Stories create pull. By their very nature, stories are about people, which is infinitely more interesting and compelling than product-based messaging. Stories help people put ideas into a personal context. The decision they make is stronger, because they have a bigger investment by choosing to act.

Stories work better than typical marketing messaging that essentially says, “Pick our widget, it’s the best choice. Look at all our features.” It’s gotten to the point that, if you believe the marketing, every product out there is the “best” one. We all use the same words to describe our products and services, so we lose our differentiation within the jargon. When’s the last time you saw an “About” page that didn’t define the company as the “leading provider of…?” When’s the last time you believed them?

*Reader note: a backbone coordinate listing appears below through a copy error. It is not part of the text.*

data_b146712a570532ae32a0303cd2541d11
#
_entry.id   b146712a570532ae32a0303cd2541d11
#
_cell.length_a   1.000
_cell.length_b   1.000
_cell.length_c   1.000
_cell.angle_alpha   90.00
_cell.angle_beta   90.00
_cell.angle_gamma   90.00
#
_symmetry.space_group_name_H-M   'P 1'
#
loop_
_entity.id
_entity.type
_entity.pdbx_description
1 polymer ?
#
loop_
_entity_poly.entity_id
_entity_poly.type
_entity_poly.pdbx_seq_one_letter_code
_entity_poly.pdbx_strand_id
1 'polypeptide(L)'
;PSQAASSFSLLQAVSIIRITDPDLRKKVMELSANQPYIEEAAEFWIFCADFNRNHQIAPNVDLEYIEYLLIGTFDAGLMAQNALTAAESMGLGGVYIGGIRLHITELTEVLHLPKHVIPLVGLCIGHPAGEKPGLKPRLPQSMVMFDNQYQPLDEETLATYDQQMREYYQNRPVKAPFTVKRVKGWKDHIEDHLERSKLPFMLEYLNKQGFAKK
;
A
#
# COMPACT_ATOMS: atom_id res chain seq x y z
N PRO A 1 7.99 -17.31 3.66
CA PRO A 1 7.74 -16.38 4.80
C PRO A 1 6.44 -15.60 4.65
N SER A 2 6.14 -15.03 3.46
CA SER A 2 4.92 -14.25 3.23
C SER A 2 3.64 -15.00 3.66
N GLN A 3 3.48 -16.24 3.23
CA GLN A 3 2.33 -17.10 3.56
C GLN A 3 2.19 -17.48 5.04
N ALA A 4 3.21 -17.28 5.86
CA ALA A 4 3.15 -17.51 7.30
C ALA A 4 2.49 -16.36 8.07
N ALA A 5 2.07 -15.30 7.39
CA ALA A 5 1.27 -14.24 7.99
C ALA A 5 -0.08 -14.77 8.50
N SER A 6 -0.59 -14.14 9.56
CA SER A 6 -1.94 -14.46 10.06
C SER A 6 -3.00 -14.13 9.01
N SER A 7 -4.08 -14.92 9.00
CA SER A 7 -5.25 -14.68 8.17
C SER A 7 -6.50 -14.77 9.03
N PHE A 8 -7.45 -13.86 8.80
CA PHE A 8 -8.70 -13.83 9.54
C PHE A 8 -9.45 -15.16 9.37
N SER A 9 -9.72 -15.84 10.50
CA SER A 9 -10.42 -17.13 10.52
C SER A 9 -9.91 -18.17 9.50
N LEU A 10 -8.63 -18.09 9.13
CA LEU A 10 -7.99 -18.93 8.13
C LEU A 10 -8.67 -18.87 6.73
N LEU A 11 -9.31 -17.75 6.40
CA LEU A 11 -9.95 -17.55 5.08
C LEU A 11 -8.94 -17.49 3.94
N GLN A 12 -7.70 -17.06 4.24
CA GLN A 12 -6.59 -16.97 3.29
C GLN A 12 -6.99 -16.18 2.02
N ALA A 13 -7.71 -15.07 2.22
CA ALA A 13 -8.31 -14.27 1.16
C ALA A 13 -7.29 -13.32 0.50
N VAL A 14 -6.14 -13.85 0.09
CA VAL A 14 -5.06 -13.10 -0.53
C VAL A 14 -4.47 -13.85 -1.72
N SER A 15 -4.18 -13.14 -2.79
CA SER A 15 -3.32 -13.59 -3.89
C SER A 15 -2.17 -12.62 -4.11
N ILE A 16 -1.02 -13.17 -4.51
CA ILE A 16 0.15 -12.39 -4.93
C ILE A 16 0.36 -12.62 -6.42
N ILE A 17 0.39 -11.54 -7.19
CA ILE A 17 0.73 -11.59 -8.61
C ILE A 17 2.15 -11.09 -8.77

Breaking the status quo is one of the biggest challenges of lead generation. If you think about it, it’s the same challenge for all of marketing—getting people to change the way they do things today. “Because that’s the way it’s always been done” is a cultural death sentence to change. Why should people change the way they do things now? Change involves risk. How do they know things will be better? How do they know they can execute the change effectively? What will they gain, and how can you prove it? Stories help prospects understand impacts and opportunities. People can utilize the context of a story to easily explain value to other decision makers. It’s a lot easier than reciting a litany of specifications or facts without any context.